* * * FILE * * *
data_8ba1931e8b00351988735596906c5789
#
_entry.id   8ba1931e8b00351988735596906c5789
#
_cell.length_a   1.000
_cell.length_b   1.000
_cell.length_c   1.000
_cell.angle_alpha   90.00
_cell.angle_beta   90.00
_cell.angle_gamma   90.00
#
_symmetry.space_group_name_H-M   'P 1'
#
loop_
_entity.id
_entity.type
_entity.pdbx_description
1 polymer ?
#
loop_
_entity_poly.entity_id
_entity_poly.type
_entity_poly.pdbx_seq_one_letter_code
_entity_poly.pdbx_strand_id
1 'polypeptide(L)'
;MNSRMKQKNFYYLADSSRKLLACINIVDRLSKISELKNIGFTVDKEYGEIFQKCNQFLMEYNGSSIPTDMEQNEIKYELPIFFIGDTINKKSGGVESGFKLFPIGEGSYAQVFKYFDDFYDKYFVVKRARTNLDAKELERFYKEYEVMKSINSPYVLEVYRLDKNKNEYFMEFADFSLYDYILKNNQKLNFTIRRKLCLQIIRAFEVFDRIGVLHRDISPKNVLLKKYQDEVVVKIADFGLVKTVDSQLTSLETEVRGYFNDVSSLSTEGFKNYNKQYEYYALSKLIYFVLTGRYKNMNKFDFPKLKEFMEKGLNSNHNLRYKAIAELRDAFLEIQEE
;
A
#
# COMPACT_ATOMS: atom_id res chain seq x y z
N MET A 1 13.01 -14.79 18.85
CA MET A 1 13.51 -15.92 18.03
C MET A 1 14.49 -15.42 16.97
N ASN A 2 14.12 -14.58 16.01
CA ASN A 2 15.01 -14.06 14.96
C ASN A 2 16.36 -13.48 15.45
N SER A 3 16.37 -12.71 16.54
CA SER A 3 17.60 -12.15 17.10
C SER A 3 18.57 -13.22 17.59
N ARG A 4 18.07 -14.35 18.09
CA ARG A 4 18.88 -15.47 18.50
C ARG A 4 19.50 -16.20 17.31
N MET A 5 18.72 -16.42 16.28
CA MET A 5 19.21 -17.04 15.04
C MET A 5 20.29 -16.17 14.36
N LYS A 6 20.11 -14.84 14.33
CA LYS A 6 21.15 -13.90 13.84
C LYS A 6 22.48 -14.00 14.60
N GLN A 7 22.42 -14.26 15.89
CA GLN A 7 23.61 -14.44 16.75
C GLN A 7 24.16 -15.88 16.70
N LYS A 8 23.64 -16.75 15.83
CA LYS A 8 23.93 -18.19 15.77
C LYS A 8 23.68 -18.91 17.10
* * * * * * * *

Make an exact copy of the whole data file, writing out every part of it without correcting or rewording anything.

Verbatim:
data_8ba1931e8b00351988735596906c5789
#
_entry.id   8ba1931e8b00351988735596906c5789
#
_cell.length_a   1.000
_cell.length_b   1.000
_cell.length_c   1.000
_cell.angle_alpha   90.00
_cell.angle_beta   90.00
_cell.angle_gamma   90.00
#
_symmetry.space_group_name_H-M   'P 1'
#
loop_
_entity.id
_entity.type
_entity.pdbx_description
1 polymer ?
#
loop_
_entity_poly.entity_id
_entity_poly.type
_entity_poly.pdbx_seq_one_letter_code
_entity_poly.pdbx_strand_id
1 'polypeptide(L)'
;MNSRMKQKNFYYLADSSRKLLACINIVDRLSKISELKNIGFTVDKEYGEIFQKCNQFLMEYNGSSIPTDMEQNEIKYELPIFFIGDTINKKSGGVESGFKLFPIGEGSYAQVFKYFDDFYDKYFVVKRARTNLDAKELERFYKEYEVMKSINSPYVLEVYRLDKNKNEYFMEFADFSLYDYILKNNQKLNFTIRRKLCLQIIRAFEVFDRIGVLHRDISPKNVLLKKYQDEVVVKIADFGLVKTVDSQLTSLETEVRGYFNDVSSLSTEGFKNYNKQYEYYALSKLIYFVLTGRYKNMNKFDFPKLKEFMEKGLNSNHNLRYKAIAELRDAFLEIQEE
;
A
#
# COMPACT_ATOMS: atom_id res chain seq x y z
N MET A 1 13.01 -14.79 18.85
CA MET A 1 13.51 -15.92 18.03
C MET A 1 14.49 -15.42 16.97
N ASN A 2 14.12 -14.58 16.01
CA ASN A 2 15.01 -14.06 14.96
C ASN A 2 16.36 -13.48 15.45
N SER A 3 16.37 -12.71 16.54
CA SER A 3 17.60 -12.15 17.10
C SER A 3 18.57 -13.22 17.59
N ARG A 4 18.07 -14.35 18.09
CA ARG A 4 18.88 -15.47 18.50
C ARG A 4 19.50 -16.20 17.31
N MET A 5 18.72 -16.42 16.28
CA MET A 5 19.21 -17.04 15.04
C MET A 5 20.29 -16.17 14.36
N LYS A 6 20.11 -14.84 14.33
CA LYS A 6 21.15 -13.90 13.84
C LYS A 6 22.48 -14.00 14.60
N GLN A 7 22.42 -14.26 15.89
CA GLN A 7 23.61 -14.44 16.75
C GLN A 7 24.16 -15.88 16.70
N LYS A 8 23.64 -16.75 15.83
CA LYS A 8 23.93 -18.19 15.77
C LYS A 8 23.68 -18.91 17.10